Gold (Au) nanoparticles and clusters are known to possess a fast and extremely large nonlinear optical susceptibility (third-order susceptibility of can be as much as 10^{6} times larger than that of the standard reference of CS_{2}) [1, 2]. Although linear optical properties of small metal particles and metal colloids have been studied for at least a century based on Mie and Maxwell-Garnett (MG) theories [3–5], because pure metal thin films have large optical attenuation constants and do not normally transmit optical radiation, embedding metal nanoparticles in a dielectric matrix to provide a smart way to investigate the nonlinear optical properties is currently an intensive research area. The experimental investigation of nonlinear optical phenomena in Au nanoparticle-incorporated systems started in the 1980s [6–8], most of the research work is concentrated on low metal particle volume fraction. After Richard and coworkers performed the first measurement of the nonlinear optical response of metal colloids in 1985 [6], subsequently, in the last three decades, numerous other research work has contributed to our understanding of such composites, in which the concentration of metal particles is usually very low (~10^{−6}–10^{−5} in volume fraction). To my knowledge, only quite a small volume of research has been directed toward the composites with high volume fraction of metal nanoparticles [9–11]. In particular, few experimental investigations concentrated on the OCR-enhanced nonlinear optical susceptibilities have been performed. After the year 2000, giant enhancement (up to 10^{10}–10^{15}) of optical susceptibility in metal nanocomposites consisting of metal nanoparticles and dielectrics has been reported [12–16]. This has led to a resurgence of activities both in the design of plasmon resonance-based materials and the understanding of fundamental mechanisms [17–25]. Although some questions on the exact origin of the enhanced nonlinear optical susceptibility still remain [20, 26], it is generally agreed that closely ordered periodic metal nanostructures and aggregated nanometal clusters can provide a large local-field enhancement because of small interparticle spacing and collective oscillation of conduction electron gas [12–15] that is called OCR. The OCR phenomenon in high-volume Au particle systems has been theoretically predicted in the 1970s [27, 28]. Microscopically, when light is incident on the system, the free electrons in metal nanoparticles are driven by a periodic field. The free electrons respond to the periodic local field, sloshing back and forth within the volume of the nanoparticles. This is actually a periodic conduction current within the particles causing a periodic polarization field around the particles—both periods being equal to that of the incident radiation. At a certain frequency the phases of the conduction currents in all the particles become nearly equal, resulting in a strong oscillation field, which enhances the local field. The collective resonance of photoconductivity occurs at this optical frequency. This resonance is not the normal free-electron plasmon resonance [27, 28]. Instead, at the OCR frequencies, the photoconductivity of the system is maximized. Only at a very low concentration of metal nanoparticles, the OCR and surface plasmon resonance (SPR) occur at the same frequency [27, 28]. As far as I know, the ion implantation laser ablation [29], electron beam deposition [30], and sputtering techniques are commonly used to fabricate metal nanoparticle-dielectric thin films with high volume fraction of metal nanoparticles. This work reports using the electrostatic self-assembly (ESA) technique to fabricate two-dimensional (2D) Au nanoparticle array-dielectric thin films containing high volume fraction of Au nanoparticles to investigate this type of resonance through theoretical calculations and experimental characterizations. In the theory section, I will first review some fundamental theoretical work and show the computed results based on the fundamental work. In the sample preparation section, I will briefly present the sample fabrication process. In the characterization section, the measured results of third-order susceptibility from the thin films containing high-volume Au particles will be shown.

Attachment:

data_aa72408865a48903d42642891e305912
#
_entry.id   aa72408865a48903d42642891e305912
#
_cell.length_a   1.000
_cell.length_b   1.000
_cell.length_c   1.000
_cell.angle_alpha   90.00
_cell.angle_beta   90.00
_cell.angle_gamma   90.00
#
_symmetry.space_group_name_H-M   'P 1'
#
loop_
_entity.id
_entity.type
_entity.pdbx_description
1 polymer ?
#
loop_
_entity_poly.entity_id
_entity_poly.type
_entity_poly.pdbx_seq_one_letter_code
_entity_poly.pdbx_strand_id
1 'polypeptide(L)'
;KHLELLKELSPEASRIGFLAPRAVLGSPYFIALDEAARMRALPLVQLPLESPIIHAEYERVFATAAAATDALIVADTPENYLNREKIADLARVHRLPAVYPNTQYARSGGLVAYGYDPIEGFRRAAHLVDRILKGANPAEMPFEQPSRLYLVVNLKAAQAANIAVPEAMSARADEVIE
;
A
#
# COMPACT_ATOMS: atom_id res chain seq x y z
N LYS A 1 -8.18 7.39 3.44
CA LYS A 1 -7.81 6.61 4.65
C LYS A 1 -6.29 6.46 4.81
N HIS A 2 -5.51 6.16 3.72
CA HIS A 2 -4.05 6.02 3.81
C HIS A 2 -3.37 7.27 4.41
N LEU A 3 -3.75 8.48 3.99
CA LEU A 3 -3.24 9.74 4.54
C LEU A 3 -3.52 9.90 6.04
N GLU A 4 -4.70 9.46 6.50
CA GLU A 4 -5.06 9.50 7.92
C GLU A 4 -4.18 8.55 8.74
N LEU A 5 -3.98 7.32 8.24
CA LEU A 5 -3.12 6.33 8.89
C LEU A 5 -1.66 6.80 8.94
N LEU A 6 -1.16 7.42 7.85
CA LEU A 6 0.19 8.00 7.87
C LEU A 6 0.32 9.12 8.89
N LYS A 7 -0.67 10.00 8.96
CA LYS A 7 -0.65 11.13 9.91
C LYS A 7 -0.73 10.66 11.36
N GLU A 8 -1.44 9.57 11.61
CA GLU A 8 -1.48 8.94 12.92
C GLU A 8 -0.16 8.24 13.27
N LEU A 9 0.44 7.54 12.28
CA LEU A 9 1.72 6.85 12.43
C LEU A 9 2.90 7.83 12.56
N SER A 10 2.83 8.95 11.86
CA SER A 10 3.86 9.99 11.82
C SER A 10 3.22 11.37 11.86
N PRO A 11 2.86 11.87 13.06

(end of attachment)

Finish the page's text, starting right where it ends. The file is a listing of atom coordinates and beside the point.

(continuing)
#### 2. Theory